If you’re traveling the spiritual path, you might want your goal to be enlightenment. But what does this really mean? You may think enlightenment is being in continual bliss, but you will likely be disappointed. You might think the goal of the journey is to become like Buddha, Jesus, or some enlightened being, when it’s to become your unique expression of the Radiant All, whatever that might be. Rabbi Susya said: “In the world to come, I will not be asked why I was not Moses, I will be asked why I was not Susya.” Good point. The goal of the journey is to merge with and become a unique expression of the Radiant All. This doesn’t mean you won’t experience challenges, upsets, and hardships, but they are seen from the perspective of the All and there’s no story around these events that so often cause suffering.
Anthony de Mello, S.J. defines enlightenment as “absolute cooperation with the inevitable.” I love this statement. Resisting what’s happening in the moment means your ego is still operating, wanting its own way, wanting things to be different from the way they are. A related Zen saying identifies a quality of the awakened state as being, “without anxiety about imperfection.” When sharing this with others, I find they always smile, because such a statement shatters the belief that you have to be perfect to be enlightened. The problem is not imperfection, but wanting perfection. Wanting something different means you’re not accepting Reality as it is occurring in the moment—imperfections and all.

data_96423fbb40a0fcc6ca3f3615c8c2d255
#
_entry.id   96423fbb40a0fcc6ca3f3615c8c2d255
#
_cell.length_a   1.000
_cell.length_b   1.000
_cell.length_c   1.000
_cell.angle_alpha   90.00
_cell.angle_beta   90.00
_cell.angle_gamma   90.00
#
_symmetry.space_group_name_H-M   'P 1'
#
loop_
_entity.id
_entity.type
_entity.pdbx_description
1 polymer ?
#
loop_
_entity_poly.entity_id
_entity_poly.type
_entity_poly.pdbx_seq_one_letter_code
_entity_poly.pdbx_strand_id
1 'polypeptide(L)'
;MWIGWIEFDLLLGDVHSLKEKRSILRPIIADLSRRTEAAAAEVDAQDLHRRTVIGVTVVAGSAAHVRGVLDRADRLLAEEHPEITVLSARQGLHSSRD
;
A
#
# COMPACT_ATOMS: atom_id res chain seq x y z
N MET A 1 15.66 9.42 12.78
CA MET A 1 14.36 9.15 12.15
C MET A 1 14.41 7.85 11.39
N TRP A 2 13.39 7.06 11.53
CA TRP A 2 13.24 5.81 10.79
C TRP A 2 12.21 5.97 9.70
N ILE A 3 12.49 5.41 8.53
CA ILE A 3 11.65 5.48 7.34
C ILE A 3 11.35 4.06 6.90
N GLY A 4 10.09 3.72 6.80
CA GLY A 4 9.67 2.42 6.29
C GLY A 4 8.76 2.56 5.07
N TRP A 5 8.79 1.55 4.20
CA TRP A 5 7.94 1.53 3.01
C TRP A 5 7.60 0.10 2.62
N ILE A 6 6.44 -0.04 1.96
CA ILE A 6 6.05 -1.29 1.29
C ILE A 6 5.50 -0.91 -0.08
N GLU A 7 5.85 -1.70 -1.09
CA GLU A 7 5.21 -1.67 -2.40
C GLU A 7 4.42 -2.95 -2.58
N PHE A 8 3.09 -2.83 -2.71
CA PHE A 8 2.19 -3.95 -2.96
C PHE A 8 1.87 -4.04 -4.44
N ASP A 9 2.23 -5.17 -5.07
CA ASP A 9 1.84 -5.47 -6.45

From the egoic point of view, enlightenment means surrender. It means giving up your wants, desires, control, stories, beliefs and self-identities so you can merge with the Radiant All. This is an arduous task. Have you noticed how quickly your ego becomes childish when reacting against a situation that goes against its desires? I became very grumpy when my husband was recovering from surgery and I had to take on more domestic chores instead of writing my book. I fought against the inevitable as if that would change anything. It’s a long process to be able to let go of all your egoic desires, but it has its rewards. Surrender enables you to enjoy life more fully because attachments and distractions no longer divert your attention away from relishing life as it is.
Your true nature sees this process as enlightenment whereas your ego sees it as surrender. When seeking enlightenment, you might want to focus on what you need to surrender. This will inevitably lead you to your desired goal.